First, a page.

Archive for October 29th, 2011

College Placement Exams: Problems And Solutions

October 29th, 2011

Bruce Vandal’s commentary, published in Good Magazine, describes
the shortcomings of college placement testing policies and practices that
direct thousands of students into remedial education. Vandal suggests options
for improving assessments and low-cost, reasonable fixes to help avoid faulty
placement in remedial courses that can deter students’ success in earning a
certificate or degree.

Proposal For A Major Overhaul Of Student Loans

October 29th, 2011

Erin Dillon, Education Sector, Washington, D.C.

Last year, the U.S. reached a troubling new milestone in higher education: for the first time, total
student loan debt in the country exceeded total credit card debt. Today, 56
percent of students have to borrow money to attend college, and the average
graduate leaves school $22,000 in debt.

That increasing debt load has placed major burdens on recent graduates and their
families. A growing number of students are unable to repay their loans. Last
year, the number of students who defaulted on their loans (and thus faced
consequences ranging from ruined credit ratings to revocation of professional
licenses) increased by 22 percent.

It doesn’t have to be this way. In a new Education Sector report, Affordable
At Last: A New Student Loan System,
author Erin Dillon proposes a new system (income-contingent loans)

which would allow students to pay back loans on terms they can actually afford.

Economist Milton Friedman proposed the system as far back as 1955. Congressman Tom Petri (R-Wisc.)

continues to support income-contingent loans as the best way to simplify the student loan repayment
system, while also virtually eliminating defaults. Today, a number of countries
have adopted the income-contingent loan plan. Their experience is that
repayment rates go up and default rates are virtually eliminated—in the United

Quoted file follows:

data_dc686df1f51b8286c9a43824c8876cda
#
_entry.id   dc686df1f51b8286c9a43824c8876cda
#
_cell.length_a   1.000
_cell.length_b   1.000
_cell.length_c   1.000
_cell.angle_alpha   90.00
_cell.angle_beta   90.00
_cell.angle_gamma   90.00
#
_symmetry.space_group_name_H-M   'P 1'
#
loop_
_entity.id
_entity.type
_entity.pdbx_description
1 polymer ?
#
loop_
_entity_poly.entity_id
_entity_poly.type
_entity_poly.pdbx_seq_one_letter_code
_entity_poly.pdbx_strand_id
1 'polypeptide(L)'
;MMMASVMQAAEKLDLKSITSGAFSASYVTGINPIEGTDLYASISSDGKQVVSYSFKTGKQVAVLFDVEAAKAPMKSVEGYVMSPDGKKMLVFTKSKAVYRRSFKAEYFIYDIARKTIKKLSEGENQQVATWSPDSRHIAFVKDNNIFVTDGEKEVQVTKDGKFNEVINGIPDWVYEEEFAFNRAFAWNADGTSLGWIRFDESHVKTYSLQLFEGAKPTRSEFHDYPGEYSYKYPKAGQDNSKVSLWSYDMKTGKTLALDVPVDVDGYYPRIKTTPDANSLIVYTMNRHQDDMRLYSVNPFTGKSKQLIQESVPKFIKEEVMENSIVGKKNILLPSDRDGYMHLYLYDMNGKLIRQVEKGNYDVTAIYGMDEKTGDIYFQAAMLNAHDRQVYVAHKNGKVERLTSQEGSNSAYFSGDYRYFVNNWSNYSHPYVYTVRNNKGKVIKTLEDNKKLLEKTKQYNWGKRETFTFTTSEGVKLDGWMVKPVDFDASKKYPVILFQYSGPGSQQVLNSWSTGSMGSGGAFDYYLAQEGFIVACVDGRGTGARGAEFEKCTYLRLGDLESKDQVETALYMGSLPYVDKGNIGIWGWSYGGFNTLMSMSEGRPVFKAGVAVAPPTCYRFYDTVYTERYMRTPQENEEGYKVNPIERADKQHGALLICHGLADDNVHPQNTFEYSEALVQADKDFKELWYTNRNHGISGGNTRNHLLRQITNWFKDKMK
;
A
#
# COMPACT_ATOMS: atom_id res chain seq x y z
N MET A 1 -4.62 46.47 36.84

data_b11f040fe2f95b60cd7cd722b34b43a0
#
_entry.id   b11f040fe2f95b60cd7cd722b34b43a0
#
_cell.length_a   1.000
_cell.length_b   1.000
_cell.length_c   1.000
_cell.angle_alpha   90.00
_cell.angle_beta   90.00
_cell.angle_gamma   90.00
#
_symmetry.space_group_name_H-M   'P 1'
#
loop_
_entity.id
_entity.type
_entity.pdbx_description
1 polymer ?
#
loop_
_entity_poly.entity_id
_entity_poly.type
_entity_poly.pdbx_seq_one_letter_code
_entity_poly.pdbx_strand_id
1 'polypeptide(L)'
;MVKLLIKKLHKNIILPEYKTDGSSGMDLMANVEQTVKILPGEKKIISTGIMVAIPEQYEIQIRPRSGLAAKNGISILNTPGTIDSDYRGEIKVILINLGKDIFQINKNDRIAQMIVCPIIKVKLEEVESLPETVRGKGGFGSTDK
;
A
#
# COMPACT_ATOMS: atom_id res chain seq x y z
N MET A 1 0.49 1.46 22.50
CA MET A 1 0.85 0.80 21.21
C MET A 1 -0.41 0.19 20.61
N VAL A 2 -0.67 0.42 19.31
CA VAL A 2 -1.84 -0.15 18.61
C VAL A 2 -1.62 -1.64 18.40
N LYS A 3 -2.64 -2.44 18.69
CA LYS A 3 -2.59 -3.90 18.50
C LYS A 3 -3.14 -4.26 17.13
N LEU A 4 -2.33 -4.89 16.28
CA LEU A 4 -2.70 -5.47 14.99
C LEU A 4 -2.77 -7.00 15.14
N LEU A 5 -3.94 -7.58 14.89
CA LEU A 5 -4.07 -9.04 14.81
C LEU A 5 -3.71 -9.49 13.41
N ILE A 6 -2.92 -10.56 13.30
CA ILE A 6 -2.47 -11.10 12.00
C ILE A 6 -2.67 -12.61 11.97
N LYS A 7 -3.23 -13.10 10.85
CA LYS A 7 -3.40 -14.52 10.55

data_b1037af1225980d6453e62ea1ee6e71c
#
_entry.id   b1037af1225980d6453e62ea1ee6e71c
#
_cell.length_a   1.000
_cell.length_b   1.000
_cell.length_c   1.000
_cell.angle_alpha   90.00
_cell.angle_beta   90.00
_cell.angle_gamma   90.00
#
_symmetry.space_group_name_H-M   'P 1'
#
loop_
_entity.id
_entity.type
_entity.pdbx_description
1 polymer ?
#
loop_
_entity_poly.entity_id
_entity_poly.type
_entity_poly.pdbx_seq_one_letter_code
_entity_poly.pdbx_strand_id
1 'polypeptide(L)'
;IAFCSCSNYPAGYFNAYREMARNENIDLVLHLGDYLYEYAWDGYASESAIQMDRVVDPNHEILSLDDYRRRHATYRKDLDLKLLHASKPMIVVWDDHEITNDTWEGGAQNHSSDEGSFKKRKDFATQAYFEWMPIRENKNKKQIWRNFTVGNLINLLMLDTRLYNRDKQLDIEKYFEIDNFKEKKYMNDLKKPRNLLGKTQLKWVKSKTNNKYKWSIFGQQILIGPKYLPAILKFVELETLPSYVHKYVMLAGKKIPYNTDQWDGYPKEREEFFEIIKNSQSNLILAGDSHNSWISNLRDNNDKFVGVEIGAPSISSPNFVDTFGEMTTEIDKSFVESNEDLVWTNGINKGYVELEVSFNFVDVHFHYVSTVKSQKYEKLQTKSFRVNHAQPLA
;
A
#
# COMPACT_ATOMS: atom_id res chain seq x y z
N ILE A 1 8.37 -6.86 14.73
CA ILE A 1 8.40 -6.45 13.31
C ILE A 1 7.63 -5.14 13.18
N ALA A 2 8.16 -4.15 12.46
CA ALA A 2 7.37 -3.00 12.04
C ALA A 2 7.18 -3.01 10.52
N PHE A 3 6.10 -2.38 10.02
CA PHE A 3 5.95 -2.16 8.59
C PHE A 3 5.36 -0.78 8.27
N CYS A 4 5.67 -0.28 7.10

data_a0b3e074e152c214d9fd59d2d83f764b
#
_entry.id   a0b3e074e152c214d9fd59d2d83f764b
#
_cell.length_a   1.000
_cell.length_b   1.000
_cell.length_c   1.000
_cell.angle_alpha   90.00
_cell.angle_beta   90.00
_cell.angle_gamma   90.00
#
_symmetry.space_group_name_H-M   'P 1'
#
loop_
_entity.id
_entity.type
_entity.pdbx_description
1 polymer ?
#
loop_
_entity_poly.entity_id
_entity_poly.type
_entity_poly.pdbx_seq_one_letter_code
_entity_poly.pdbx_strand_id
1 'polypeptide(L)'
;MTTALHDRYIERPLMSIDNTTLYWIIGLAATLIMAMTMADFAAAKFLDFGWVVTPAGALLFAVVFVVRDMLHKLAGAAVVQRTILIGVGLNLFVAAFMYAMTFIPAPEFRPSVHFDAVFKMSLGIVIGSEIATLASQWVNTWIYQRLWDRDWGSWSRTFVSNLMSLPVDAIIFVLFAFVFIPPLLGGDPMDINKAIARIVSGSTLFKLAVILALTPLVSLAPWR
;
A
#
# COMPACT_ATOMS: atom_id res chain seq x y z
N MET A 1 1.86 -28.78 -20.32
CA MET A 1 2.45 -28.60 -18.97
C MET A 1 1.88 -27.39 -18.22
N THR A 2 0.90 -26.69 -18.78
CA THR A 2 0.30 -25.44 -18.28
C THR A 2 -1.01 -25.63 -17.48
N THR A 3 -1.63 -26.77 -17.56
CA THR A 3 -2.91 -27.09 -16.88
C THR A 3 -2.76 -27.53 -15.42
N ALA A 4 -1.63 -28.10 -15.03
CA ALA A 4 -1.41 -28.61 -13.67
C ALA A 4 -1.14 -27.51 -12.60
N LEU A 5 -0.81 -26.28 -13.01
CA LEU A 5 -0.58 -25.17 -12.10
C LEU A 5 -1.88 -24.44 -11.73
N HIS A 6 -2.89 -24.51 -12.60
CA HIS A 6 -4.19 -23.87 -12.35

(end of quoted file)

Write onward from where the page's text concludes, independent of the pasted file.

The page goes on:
Kingdom, for example, more than 98 percent of loans are repaid.

The Obama Administration clearly recognizes the need to address the problem of student loans.

These changes include a plan to reduce borrowers’ monthly payments to 10 percent of their discretionary
income, with debt forgiveness after 20 years of repayment. A less generous
version of this proposal, known as Income Based Repayment or IBR, is already
available to those with federal student loan debt. But the program is currently
used by only 450,000 borrowers—out of a potential total of more than 36 million.
“Income-based repayment is a great option for struggling borrowers under the
existing loan system,” Dillon says. “But the existing system needs to change—borrowers need more than another
repayment option.”

As Dillon suggests, an income-contingent loan repayment program could be put

in place using the IRS. Students would all be offered loans at a single interest rate.

After graduation, the government would
collect payments on their loans through their employer, with adjustments made
automatically depending on the borrower’s income.

The exploding growth in student loan debt, along
with what Dillon calls a “relentless shifting of college expenses from the
public to students and parents,” demands a rethinking of how we finance higher
education. Affordable At Last offers one effective way to
increase the numbers of students who repay their student loans—while virtually
eliminating the prospect of student loan default.

Read Affordable At Last here.

Obama’s New Finacial Aid Plan Has Small Impact

October 29th, 2011

Watson Scott Swail,
President & CEO, Educational Policy Institute/EPI International

This week, President Obama unveiled new programs to alleviate
the debt burden on college and university students. The first program allows
students to consolidate all their college loans into one, US Department of
Education Direct Loan. Although the Department is the only originator of
student loans in the US since 2010, there are still millions of loans that are
owned and serviced by private banks from the FFEL (pre-July 1 2010) days. Obama
is offering students a chance to bring them all together under the federal
government, saving taxpayers money and also reducing the complexity of student
loans for students. As an incentive, the loan interest rate will be reduced by
up to half a percent.

Second, Obama is proposing lowering the percentage of
discretionary income required of borrowers from 15 percent to 10 percent for
graduates enrolled in an income-contingent repayment program. Thus, graduates
with student loans only would have to pay up to 10 percent of their
discretionary earnings toward their loans. After 25 years, if the student still
has loan debt, it will be forgiven by the federal government.

Both of these are positive policy moves. The first allows for
greater savings in the student loan industry, and the second provides a better
option for students with high debt in low-earning jobs.